If you have little girls in your life, chances are you know a thing or two about princesses. And as Halloween approaches, your little Belles or Cinderellas will take their fairy tale parading from their living rooms to the sidewalks in search of candy.
For parents, especially parents of girls, it’s really hard to ignore the power of princess culture. Princesses are an ubiquitous part of contemporary girlhood. And it may look as if it’s all in good fun, but beneath the tulle and tiaras are harmful messages about beauty standards, gender, romantic relationships and race. Which is why children’s media scholar Rebecca Hains’ new book “The Princess Problem” is such a beacon of light for parents trying to navigate through the fog of their daughter’s princess obsessions.
So what’s wrong with princess culture? The problem, Hains says, is not necessarily with children playing princess. Fairy tales with princesses have been around forever, and children have been reading and acting out these stories just as long as they’ve existed. What is new is how corporations like Disney have co-opted princess play and then embedded a regressive set of gender and race ideals into their products. These companies spend billions of dollars aggressively marketing products to girls resulting in what Hains calls “a kind of myopic monochromatic girlhood.”
Critics have long taken issue with the content of princess movies. Disney princesses are a particularly easy target. Not only do most of the movies center around being saved by a prince charming and getting married, but the princesses are also usually as Hains puts it: helpless, weak, skinny, buxom and almost always white. Slate’s Amanda Marcotte wrote that Elsa, the Disney heroine from the currently wildly popular film “Frozen,” has “eyes that are bigger than her wrists.” Disney introduced its first African American princess, Tiana, in 2009’s “The Princess and the Frog” and a more progressive storyline with Merida in 2012 with “Brave,” but both of these characters are still model-skinny.
Beyond the content of the movies is the question of how these marketing messages may shape what kids see in themselves and the world. Experts, including the American Academy of Pediatrics, suggest that the games children play are essential to childhood development. But a lot of play these days is influenced in one way or another by media. The Campaign for a Commercial-Free Childhood says children ages 2 to 11 see more than 25,000 advertisements a year on TV alone. And advertisers are spending billions on children’s marketing, so kids aren’t just being targeted, they’re being skillfully bombarded.
The Disney princess franchise specifically, as Hains notes in her book, is the No. 1 brand in the United States and Canada, selling $1.52 billion in 2012. From flower seeds to chicken noodle soup, you can get pretty much anything with a Disney princess on it.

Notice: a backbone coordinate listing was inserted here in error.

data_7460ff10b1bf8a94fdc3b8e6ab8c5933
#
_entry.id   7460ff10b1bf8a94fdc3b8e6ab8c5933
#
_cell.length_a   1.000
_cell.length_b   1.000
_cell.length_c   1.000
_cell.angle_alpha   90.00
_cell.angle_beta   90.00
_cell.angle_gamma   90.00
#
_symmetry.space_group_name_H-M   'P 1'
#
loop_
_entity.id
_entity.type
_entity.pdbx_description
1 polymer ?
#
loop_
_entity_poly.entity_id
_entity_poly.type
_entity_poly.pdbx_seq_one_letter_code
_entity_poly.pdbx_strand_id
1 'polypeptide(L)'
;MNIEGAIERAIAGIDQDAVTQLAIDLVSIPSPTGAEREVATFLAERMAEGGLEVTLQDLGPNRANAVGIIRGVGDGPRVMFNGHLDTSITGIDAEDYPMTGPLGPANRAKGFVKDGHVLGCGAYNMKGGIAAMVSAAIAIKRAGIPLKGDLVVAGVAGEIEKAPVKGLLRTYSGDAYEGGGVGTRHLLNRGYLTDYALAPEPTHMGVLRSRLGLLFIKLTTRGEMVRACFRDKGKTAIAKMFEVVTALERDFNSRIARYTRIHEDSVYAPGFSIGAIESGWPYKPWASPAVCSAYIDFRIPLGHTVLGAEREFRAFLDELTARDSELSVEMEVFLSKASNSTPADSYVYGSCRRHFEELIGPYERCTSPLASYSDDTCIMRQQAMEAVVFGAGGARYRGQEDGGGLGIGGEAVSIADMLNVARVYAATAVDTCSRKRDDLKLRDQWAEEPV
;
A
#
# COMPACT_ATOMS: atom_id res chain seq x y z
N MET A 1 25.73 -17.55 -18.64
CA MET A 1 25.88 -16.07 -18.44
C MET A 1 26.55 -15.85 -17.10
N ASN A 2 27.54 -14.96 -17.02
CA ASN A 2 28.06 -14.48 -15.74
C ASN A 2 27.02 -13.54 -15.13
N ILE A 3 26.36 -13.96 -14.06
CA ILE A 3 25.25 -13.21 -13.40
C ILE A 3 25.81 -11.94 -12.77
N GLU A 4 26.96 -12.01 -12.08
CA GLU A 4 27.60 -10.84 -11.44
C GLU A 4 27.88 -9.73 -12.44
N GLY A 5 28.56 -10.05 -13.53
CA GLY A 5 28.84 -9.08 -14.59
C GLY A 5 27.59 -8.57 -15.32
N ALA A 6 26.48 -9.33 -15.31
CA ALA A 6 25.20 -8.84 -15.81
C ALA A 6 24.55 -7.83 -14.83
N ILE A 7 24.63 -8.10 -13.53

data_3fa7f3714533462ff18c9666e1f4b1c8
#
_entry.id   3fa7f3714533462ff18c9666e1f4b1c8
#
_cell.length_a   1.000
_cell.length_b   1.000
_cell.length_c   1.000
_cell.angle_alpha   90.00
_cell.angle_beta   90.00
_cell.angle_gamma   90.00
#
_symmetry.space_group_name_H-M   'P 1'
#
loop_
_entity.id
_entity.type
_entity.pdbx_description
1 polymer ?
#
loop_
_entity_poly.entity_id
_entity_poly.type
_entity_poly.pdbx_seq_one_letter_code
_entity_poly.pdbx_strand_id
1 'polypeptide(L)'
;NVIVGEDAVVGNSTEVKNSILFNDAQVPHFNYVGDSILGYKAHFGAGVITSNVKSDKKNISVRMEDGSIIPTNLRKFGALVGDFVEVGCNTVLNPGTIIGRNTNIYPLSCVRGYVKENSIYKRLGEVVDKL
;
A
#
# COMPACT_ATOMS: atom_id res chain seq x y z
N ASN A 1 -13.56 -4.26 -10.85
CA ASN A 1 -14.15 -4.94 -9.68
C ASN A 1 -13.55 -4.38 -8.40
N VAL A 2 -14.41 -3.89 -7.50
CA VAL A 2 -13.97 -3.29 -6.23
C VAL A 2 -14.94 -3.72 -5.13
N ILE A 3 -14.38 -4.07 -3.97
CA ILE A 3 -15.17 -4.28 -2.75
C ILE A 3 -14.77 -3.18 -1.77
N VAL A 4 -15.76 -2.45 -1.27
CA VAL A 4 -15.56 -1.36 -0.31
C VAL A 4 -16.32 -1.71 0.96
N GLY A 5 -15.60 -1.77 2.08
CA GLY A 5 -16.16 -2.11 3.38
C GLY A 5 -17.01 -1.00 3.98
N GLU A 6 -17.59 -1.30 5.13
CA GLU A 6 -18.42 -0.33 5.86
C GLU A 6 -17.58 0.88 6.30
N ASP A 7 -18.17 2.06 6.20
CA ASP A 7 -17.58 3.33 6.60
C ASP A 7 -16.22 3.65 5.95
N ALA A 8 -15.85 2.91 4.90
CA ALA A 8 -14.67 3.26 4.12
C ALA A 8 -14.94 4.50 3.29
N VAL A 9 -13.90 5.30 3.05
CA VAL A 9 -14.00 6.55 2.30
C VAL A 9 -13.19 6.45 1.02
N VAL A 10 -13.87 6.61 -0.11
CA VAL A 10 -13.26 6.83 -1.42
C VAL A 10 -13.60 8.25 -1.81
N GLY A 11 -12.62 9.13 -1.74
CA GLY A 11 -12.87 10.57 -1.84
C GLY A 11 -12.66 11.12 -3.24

But princess marketers, Hains says, have also figured out how to exploit a moment in childhood development when kids are figuring out what gender means to themselves and society. Kids naturally look to our culture to make sense of everything, including what it means to be boys and girls. But when they see the kind of stereotypical marketing that is rife in princess culture, it can have a detrimental effect. Experts like Hains say that seeing these types of messages can lead to a rigidity in which kids not only refuse to play with children of the opposite sex but also refuse to play with any toy that does not fall into the appropriately marketed gender category.
I don’t want to participate in parent judging or princess shaming here. But it’s both overwhelming and infuriating to feel as if we’re up against a multibillion-dollar industry that has a mission to sell our child a particular type of fantasy. What concerns me most about princess culture is the way it perpetuates the policing of what it means to be a boy or a girl.
The answer isn’t necessarily to forbid the princesses but to have a dialogue with them about what they love and why. In a world fraught with problematic media messages, parents don’t have to be passive bystanders. Hains’ book offers concrete tips, from introducing a variety of toys beyond the princess centric to working with your child on creating a healthy media diet. Most important, Hains says you should “watch and talk about the media with your child.”
Ultimately it’s not just about guiding kids through immediate childhood fixations but about giving them the tools they’ll need to become savvy media consumers. That way they can live happily -- and intelligently -- ever after.
Susan Rohwer is a freelance journalist. Follow her on Twitter @susanrohwer.
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